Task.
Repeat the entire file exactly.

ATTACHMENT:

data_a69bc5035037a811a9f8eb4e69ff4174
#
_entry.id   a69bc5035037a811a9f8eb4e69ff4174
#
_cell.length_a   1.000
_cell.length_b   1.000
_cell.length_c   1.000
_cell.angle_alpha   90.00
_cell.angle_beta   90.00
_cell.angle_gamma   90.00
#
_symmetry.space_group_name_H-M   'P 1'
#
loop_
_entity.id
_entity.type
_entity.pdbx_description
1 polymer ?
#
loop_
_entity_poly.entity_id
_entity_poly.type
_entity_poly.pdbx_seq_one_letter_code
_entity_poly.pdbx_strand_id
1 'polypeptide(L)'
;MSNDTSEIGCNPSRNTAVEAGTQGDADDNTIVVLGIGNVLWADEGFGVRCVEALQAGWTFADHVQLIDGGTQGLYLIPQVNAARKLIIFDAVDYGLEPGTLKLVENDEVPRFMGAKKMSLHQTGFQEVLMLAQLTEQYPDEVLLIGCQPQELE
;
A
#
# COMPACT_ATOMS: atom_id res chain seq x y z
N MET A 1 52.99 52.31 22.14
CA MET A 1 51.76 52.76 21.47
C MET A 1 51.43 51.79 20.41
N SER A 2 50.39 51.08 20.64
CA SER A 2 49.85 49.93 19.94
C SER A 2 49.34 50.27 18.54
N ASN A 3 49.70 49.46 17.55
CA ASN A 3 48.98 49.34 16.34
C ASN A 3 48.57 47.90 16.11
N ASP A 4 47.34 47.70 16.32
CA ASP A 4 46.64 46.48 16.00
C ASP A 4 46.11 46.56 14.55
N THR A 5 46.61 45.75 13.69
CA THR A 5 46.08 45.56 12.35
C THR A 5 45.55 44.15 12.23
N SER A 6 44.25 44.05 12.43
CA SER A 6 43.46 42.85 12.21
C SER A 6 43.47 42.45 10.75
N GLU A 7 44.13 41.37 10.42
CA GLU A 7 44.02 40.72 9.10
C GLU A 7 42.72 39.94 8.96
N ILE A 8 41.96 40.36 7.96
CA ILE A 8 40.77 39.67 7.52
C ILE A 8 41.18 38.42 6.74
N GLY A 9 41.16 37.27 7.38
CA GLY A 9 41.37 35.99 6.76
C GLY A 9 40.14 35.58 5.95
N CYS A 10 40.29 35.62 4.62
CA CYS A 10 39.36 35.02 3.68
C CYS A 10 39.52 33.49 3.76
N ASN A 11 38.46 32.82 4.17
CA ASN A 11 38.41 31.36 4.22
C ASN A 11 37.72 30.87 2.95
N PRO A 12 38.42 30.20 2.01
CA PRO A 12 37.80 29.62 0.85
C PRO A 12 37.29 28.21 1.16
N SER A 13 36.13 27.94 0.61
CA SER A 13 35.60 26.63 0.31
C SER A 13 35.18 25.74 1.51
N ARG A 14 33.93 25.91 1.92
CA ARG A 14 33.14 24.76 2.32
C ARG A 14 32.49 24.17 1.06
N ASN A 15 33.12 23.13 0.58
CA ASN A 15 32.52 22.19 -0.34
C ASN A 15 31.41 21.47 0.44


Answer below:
data_a69bc5035037a811a9f8eb4e69ff4174
#
_entry.id   a69bc5035037a811a9f8eb4e69ff4174
#
_cell.length_a   1.000
_cell.length_b   1.000
_cell.length_c   1.000
_cell.angle_alpha   90.00
_cell.angle_beta   90.00
_cell.angle_gamma   90.00
#
_symmetry.space_group_name_H-M   'P 1'
#
loop_
_entity.id
_entity.type
_entity.pdbx_description
1 polymer ?
#
loop_
_entity_poly.entity_id
_entity_poly.type
_entity_poly.pdbx_seq_one_letter_code
_entity_poly.pdbx_strand_id
1 'polypeptide(L)'
;MSNDTSEIGCNPSRNTAVEAGTQGDADDNTIVVLGIGNVLWADEGFGVRCVEALQAGWTFADHVQLIDGGTQGLYLIPQVNAARKLIIFDAVDYGLEPGTLKLVENDEVPRFMGAKKMSLHQTGFQEVLMLAQLTEQYPDEVLLIGCQPQELE
;
A
#
# COMPACT_ATOMS: atom_id res chain seq x y z
N MET A 1 52.99 52.31 22.14
CA MET A 1 51.76 52.76 21.47
C MET A 1 51.43 51.79 20.41
N SER A 2 50.39 51.08 20.64
CA SER A 2 49.85 49.93 19.94
C SER A 2 49.34 50.27 18.54
N ASN A 3 49.70 49.46 17.55
CA ASN A 3 48.98 49.34 16.34
C ASN A 3 48.57 47.90 16.11
N ASP A 4 47.34 47.70 16.32
CA ASP A 4 46.64 46.48 16.00
C ASP A 4 46.11 46.56 14.55
N THR A 5 46.61 45.75 13.69
CA THR A 5 46.08 45.56 12.35
C THR A 5 45.55 44.15 12.23
N SER A 6 44.25 44.05 12.43
CA SER A 6 43.46 42.85 12.21
C SER A 6 43.47 42.45 10.75
N GLU A 7 44.13 41.37 10.42
CA GLU A 7 44.02 40.72 9.10
C GLU A 7 42.72 39.94 8.96
N ILE A 8 41.96 40.36 7.96
CA ILE A 8 40.77 39.67 7.52
C ILE A 8 41.18 38.42 6.74
N GLY A 9 41.16 37.27 7.38
CA GLY A 9 41.37 35.99 6.76
C GLY A 9 40.14 35.58 5.95
N CYS A 10 40.29 35.62 4.62
CA CYS A 10 39.36 35.02 3.68
C CYS A 10 39.52 33.49 3.76
N ASN A 11 38.46 32.82 4.17
CA ASN A 11 38.41 31.36 4.22
C ASN A 11 37.72 30.87 2.95
N PRO A 12 38.42 30.20 2.01
CA PRO A 12 37.80 29.62 0.85
C PRO A 12 37.29 28.21 1.16
N SER A 13 36.13 27.94 0.61
CA SER A 13 35.60 26.63 0.31
C SER A 13 35.18 25.74 1.51
N ARG A 14 33.93 25.91 1.92
CA ARG A 14 33.14 24.76 2.32
C ARG A 14 32.49 24.17 1.06
N ASN A 15 33.12 23.13 0.58
CA ASN A 15 32.52 22.19 -0.34
C ASN A 15 31.41 21.47 0.44